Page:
To further exacerbate the problem, the sanctions on Russia came into place almost overnight, leaving countries with no time to source sufficient alternative energy sources. In the scramble to keep their power on, countries have had no choice but to buy gas on the ‘spot market’. This means gas is bought at the current, extremely high, market value, rather than a lower price negotiated through bulk buying or long-term contracts. 

Australian gas companies have used the increase in activity in the spot market to justify charging the same high prices in the domestic market.

Gas is used in the production of electricity and many forms of manufacturing, so when gas prices go up, a whole host of other goods and services go up as well.

What can be done

Source: Climate Council 

What can be done?

The Australian government has stepped in to help relieve the situation, however, experts and ministers on both sides of politics agree that there is no quick fix to this multifaceted problem.

In response to forecasted gas prices of up to 50 times the normal level, in May 2022 the Australian Energy Market Operator (AEMO) imposed a wholesale price cap of $40 per gigajoule. This cap aims to help stabilise the market and protect retailers and consumers from future spikes.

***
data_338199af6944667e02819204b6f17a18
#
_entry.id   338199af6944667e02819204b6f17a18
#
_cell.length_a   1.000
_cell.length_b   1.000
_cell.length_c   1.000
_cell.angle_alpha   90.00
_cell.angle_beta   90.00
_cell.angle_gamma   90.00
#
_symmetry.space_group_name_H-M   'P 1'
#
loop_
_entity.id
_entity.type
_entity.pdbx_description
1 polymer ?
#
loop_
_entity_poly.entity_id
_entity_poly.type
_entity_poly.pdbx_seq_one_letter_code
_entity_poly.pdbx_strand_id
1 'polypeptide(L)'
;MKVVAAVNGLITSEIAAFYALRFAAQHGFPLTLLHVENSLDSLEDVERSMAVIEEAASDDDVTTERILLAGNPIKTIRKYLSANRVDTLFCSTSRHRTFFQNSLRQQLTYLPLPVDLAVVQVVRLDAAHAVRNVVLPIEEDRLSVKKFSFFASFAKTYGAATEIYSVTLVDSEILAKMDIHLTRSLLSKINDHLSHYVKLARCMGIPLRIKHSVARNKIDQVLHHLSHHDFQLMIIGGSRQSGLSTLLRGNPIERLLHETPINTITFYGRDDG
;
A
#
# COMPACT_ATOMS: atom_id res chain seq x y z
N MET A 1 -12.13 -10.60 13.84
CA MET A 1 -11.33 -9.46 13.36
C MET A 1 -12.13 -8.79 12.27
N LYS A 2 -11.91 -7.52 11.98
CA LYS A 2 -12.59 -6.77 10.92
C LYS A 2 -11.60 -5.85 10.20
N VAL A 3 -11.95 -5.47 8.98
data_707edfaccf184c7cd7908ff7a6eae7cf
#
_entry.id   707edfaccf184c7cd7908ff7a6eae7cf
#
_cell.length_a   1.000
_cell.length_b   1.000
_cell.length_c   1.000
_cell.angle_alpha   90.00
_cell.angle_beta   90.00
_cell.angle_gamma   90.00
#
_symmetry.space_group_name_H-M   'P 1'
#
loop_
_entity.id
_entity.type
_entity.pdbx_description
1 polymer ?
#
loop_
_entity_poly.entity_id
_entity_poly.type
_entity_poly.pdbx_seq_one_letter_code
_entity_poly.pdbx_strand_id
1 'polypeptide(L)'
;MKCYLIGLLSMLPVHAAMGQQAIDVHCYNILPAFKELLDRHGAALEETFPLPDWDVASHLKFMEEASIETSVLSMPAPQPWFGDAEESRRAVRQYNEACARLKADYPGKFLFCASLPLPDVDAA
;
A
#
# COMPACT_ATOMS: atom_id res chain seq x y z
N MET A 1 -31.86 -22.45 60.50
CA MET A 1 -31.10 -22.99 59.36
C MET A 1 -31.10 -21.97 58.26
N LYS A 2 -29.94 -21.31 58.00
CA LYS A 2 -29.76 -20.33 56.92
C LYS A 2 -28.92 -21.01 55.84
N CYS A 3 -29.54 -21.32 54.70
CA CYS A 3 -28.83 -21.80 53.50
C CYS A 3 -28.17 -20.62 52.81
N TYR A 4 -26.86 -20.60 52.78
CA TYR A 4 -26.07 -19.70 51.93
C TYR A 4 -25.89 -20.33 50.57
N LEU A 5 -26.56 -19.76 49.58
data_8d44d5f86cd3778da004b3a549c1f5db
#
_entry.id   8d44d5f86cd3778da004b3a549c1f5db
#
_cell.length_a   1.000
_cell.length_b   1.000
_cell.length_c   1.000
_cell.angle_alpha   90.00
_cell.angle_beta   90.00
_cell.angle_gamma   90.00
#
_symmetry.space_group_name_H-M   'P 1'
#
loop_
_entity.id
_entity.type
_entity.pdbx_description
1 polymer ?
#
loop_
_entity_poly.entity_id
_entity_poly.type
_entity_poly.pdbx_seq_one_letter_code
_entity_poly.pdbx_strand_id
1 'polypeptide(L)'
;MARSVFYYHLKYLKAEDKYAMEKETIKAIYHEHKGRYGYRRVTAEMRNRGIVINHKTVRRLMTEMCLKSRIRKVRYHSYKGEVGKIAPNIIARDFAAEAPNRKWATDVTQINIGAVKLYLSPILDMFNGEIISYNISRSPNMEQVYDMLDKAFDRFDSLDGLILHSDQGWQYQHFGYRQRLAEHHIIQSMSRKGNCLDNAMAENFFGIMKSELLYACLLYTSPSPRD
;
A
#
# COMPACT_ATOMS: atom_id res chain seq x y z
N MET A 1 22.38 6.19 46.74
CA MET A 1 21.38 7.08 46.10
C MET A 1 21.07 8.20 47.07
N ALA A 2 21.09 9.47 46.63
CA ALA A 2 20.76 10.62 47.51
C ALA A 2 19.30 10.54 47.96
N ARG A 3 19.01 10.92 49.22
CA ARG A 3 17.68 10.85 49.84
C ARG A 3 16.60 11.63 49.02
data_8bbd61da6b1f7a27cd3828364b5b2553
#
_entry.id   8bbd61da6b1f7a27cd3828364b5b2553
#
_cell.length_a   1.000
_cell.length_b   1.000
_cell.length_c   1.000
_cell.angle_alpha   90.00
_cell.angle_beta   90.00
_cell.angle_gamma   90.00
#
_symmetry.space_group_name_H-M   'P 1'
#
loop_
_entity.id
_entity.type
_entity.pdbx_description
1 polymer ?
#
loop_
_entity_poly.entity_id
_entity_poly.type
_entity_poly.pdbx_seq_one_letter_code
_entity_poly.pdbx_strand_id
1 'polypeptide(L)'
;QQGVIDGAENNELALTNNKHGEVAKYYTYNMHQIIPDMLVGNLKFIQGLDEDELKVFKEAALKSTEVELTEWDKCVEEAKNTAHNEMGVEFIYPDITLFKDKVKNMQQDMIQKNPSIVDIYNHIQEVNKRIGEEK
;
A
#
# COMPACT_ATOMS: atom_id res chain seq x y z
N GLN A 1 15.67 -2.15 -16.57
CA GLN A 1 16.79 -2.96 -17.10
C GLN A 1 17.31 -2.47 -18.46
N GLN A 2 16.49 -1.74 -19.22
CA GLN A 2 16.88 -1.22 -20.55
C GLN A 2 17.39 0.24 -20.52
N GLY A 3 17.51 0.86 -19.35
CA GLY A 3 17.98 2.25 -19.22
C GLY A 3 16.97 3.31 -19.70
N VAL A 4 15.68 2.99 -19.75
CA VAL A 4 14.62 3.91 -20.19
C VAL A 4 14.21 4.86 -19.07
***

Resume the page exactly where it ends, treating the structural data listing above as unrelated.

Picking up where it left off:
In June, state energy ministers agreed on an 11-point plan to overhaul the industry and undo some of the past policy failures.

The plan gives the AEMO the power to buy and store gas, effectively creating a reserve to be drawn on in times of supply shortages. Regulators will also be given a broader scope to ensure transparency in the gas sector.

In addition, the Australian Domestic Gas Mechanism, or the ‘gas trigger’ will be extended to 2030. The trigger works by limiting gas exports during periods of domestic supply issues.  However, many remain sceptical of its usefulness, largely because since its introduction in 2017 it has never been used, despite the current, unprecedented crisis caused by gas exports.

In the long term, many experts feel the move to renewable energy is the only solution to avoid a similar crisis happening again.

How can I save on my gas bill?

With such high levels of volatility in the wholesale market, it’s more important than ever for consumers to stay vigilant. There are some actions you can take to try to avoid or offset the energy price spikes and bring some financial relief to your household.

How can I save on my gas bill

Concessions and rebates

Each state government offers concessions and rebates to support households with the cost of energy. Click on one of the links below to find out if you are eligible.

  • Victoria
  • New South Wales
  • Queensland
  • South Australia
  • Australian Capital Territory
  • Tasmania

Renewable energy